Based on a true story, The Finest Hours is about the heroic coast guard rescue by a small team of four on no more than a small lifeboat. They are forced to save more than 30 sailors after their oil tanker splits in half in a deadly storm off the coast of Massachusetts in 1952.
The cast is stacked with Chris Pine playing the main protagonist Bernie Weber, Ben Foster looking nearly unrecognizable as the hardened Richie, and Eric Bana as the "funny talking," tragically incompetent captain, among many other familiar faces, however, these grade-A actors are relegated to amateurs in the shadow of Casey Affleck in another performance full of such nuance and quiet intensity that it made the more than capable Chris Pine look cartoonish. Give me Casey Affleck staring calculatingly at the trembling hull of a ship for two hours and take my money. There is more skill in that man than all the actors combined, and that isn't to disparage their abilities. That is simply to show the level of craft he has achieved.
The film's three points of tension come from Bernie's impossible rescue mission, the sinking crew's struggle for survival, and the love story between Chris Pine's Bernie and Holiday Grainger's Miriam, whose rapid-paced, very 1950's style love-affair is put in jeopardy upon Bernie's mission to certain death.
Although the love story feels necessary, and provides a welcome reprieve from the high-seas action, it initially feels rushed, and all too quintessentially Disney in a movie whose strengths lie in its realistic intensity and themes of duty in the face of death.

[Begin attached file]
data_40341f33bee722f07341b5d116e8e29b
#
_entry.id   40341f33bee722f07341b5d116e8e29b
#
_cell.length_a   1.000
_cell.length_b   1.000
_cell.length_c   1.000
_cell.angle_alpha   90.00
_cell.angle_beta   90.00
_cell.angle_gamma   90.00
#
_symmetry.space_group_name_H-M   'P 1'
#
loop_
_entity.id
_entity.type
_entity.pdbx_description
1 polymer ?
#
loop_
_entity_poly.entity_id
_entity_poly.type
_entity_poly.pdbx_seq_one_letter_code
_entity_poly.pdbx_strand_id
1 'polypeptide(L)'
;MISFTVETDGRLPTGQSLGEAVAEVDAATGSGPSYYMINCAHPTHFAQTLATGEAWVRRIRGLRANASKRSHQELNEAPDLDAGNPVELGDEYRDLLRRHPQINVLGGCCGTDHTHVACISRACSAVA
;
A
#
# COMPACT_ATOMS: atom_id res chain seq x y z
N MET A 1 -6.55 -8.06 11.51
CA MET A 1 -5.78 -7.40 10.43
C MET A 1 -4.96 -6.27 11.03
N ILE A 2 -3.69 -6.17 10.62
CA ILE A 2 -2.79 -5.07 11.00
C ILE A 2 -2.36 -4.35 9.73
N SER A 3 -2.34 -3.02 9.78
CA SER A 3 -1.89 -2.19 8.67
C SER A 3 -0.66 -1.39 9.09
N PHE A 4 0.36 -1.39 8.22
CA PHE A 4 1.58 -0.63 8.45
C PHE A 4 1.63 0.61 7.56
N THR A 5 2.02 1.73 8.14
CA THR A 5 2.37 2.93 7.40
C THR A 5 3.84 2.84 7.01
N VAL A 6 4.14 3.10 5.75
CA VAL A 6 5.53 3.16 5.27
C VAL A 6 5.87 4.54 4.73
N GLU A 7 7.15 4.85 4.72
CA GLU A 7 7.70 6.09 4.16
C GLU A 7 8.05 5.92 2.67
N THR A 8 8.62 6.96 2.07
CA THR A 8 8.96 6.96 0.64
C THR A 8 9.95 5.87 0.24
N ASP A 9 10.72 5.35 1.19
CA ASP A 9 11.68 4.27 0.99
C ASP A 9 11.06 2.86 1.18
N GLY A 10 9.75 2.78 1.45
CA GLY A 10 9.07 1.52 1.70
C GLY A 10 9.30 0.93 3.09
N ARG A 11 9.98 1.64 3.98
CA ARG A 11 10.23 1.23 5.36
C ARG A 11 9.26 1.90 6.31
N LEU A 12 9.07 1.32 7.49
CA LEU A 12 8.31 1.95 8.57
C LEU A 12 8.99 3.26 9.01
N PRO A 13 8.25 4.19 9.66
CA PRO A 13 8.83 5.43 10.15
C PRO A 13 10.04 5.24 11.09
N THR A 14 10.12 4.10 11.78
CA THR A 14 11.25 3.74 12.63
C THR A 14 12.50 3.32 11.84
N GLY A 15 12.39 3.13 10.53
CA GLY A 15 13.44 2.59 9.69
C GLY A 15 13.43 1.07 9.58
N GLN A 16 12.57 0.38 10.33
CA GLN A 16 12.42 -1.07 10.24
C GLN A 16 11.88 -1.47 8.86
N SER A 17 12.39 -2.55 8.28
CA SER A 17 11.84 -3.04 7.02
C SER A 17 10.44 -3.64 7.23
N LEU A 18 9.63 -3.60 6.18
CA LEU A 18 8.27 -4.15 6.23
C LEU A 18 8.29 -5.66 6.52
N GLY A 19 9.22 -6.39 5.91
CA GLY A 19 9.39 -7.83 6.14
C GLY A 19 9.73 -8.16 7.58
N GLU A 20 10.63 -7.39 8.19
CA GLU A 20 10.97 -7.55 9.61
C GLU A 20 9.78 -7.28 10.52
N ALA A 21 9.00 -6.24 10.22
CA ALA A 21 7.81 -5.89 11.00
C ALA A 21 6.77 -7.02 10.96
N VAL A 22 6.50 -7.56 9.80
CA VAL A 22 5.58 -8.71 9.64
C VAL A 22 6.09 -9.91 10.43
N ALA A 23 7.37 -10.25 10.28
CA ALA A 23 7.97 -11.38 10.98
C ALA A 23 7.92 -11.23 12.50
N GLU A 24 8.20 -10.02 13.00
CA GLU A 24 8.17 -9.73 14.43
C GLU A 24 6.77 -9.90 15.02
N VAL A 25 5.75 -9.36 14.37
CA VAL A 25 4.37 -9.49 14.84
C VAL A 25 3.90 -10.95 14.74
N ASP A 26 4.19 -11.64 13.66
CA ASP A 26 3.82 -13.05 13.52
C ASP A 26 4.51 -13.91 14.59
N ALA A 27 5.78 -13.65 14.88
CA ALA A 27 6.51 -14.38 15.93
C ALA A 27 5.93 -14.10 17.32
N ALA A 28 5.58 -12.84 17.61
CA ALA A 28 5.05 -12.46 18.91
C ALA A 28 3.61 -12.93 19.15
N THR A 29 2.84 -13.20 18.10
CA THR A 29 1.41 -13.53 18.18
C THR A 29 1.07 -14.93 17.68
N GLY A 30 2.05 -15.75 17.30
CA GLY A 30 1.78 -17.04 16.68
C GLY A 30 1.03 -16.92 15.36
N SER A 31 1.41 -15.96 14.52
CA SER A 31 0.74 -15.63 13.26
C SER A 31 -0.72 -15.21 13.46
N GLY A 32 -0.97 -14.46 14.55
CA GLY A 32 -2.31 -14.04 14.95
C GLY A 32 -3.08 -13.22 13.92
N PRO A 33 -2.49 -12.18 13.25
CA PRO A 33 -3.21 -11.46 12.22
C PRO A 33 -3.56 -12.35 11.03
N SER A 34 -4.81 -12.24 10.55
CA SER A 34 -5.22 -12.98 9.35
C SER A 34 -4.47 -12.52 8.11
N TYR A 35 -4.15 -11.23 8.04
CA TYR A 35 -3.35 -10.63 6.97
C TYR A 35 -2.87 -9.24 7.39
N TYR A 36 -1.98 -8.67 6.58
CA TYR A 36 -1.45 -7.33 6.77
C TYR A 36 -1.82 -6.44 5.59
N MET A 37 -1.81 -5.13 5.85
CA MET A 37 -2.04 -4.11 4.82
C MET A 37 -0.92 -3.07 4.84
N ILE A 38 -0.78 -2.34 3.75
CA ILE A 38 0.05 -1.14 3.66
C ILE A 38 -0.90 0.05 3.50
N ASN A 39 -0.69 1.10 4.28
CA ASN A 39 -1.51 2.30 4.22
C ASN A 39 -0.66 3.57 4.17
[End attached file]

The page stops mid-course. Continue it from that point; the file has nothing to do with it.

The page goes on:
The Finest Hours truly sings at its highest pitch in the scenes bouncing back and forth between Bernie's crew crashing through the storm on their way towards the tanker, and the tanker crew desperately trying to survive as they sail a ship broken in two.
Between the two crews there are dueling themes of duty (the coast guard) and survival (the tanker), and the brotherhood formed in the face of both. This isn't the kind of rah-rah brotherhood you see in war films, where friendship is as abundant as respect - this is the kind of brotherhood solely built on respect, where the lack of friendship casts the ever-looming threat of failure over them like a wave. It is an incredibly important and poignant aspect of the film, especially in the case of Casey Affleck, who as the ship's engine-man, is thrust into the position of leader of a crew who don't like him, let alone trust him. It is their respect for him that keeps their loyalty. The only reason these men don't want to see him fail is because it would cost them their own lives.
The same is true for Bernie, whose past failure to save a crew still haunts him. Accompanied by a crew including Foster's Richie, who remembers Bernie's failure all too well, and two brand new coast guardsmen, whose duty drive them more than their trust for Bernie, defeat means validating everything he fears about himself.
Trust that there is an overwhelming threat of death in the exhilarating scenes where Bernie's crew takes on forty foot waves, often submerging underwater completely in sequences that would seem otherwise unbelievable if the film wasn't so effective at wrapping you up in the action. If you didn't have a deep respect for the ocean before, this film will give it to you in abundance.